Generation Y for Dummies

By Deborah Rothberg  |  Posted 08-24-2006
Remember that time you were talking to the Generation X-aged employee in your department and referred to punch cards and he or she responded with a blank stare?

"We recorded digital information on them through punch-outs," you explained to the clueless face before you, "and then developed programs to read the data and … Oh, forget it."

Well, imagine trying to explain to the new 23-year-old hire what that 5.25-inch slot in an old computer is for, because there's going to be a lot of that in the next few years as the Generation Y work force hits your IT department, bringing along their unique combination of gifts and aggravations.

Generation Y, made up of those born between 1977 and 1990, goes by innumerable names—"The MyPod Generation," for their penchant for social networking sites such as MySpace and their surgically attached iPods, "The Baby Boomlets," referring to their status as children of the "Baby Boom" generation, and "The Boomerang Generation," in reference to the hordes who have moved back in with their parents after living on their own for a while—that tell you a lot about what to expect.

Generation Y workers have a reputation for experiencing boredom and frustration with slow-paced environments, traditional hierarchies and even slightly outdated technologies—that is, almost everything common in most workplaces.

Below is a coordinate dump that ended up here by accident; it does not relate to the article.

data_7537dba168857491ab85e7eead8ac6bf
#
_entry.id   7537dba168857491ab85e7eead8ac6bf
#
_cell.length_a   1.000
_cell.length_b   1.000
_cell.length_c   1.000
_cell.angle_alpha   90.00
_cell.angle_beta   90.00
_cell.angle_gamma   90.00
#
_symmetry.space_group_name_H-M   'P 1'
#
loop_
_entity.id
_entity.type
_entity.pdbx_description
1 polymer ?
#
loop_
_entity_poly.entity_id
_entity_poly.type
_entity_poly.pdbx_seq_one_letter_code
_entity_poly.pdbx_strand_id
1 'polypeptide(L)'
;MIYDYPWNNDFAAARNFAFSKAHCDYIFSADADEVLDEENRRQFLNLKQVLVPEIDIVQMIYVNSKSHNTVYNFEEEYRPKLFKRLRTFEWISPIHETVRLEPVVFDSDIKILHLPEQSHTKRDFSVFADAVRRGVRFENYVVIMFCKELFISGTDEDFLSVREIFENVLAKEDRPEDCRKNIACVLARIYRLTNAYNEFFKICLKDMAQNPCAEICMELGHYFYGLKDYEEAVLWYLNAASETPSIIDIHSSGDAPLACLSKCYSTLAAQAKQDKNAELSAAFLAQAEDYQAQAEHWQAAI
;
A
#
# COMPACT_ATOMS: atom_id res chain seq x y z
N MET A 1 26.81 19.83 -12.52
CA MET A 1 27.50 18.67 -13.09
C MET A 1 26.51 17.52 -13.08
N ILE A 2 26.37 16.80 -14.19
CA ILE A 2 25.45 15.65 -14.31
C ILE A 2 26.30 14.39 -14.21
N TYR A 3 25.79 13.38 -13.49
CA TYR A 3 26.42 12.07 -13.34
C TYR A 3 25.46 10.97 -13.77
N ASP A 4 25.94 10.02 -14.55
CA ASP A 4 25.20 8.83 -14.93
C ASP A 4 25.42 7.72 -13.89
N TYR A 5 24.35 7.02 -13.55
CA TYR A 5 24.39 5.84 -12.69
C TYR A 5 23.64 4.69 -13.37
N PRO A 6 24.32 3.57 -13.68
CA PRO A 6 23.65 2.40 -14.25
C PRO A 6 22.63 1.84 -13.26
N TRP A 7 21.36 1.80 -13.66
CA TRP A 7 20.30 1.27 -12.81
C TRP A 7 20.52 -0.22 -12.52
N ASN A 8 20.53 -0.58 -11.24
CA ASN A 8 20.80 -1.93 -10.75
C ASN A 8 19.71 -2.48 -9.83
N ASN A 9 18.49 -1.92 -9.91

A common reaction of other workers to that frustration is aggravation: "Why do we need to adjust to them? They should be adjusting to us."

While this is a fair response to an extent, there's a lot more to the picture.

How Generation Y is different

Dr. Larry Rosen, author of the "Mental Health Technology Bible" and "TechnoStress: Coping with Technology @Work, @Home, @Play," argues that the biggest difference between members of Generation Y and those who came before them is that they have spent their entire lives surrounded by technology.

"Technology just is for them. It's part of every aspect of their lives, unlike a lot of the people they will be coming to work for," he said.

The difference is more than a generational experience gap, he said: It's a difference in personality.

"This generation is different in so many ways. They grew up in the lap of luxury, in one of the best economic times in the last 100 years, and everyone started living very luxuriously: two-plus cars, dinners out, etc. They're also pretty opinionated about the jobs they want and the money they intend to make, and many have missed that step where they understood they needed to work their way up from the bottom," Ruth Haag, author of the four-book "Hiring and Firing" series, told eWEEK.com.

Others argue that the different ambitions of the Generation Y work force are not as significant as understanding how those ambitions relate to what the company needs.

"Each generation that comes through the door has a different perspective, but what's important is how you marry that perspective with what your customers are looking for," Jim Lanzalotto, vice president of strategy and marketing at Yoh Services, a provider of talent and outsourcing services based in Philadelphia, told eWEEK.com.

With the eldest batch of Baby Boomers in retirement and the rest to soon follow, the presence of Generation Y workers is more important than ever.

Read the full story on eWEEK.com: Generation Y for Dummies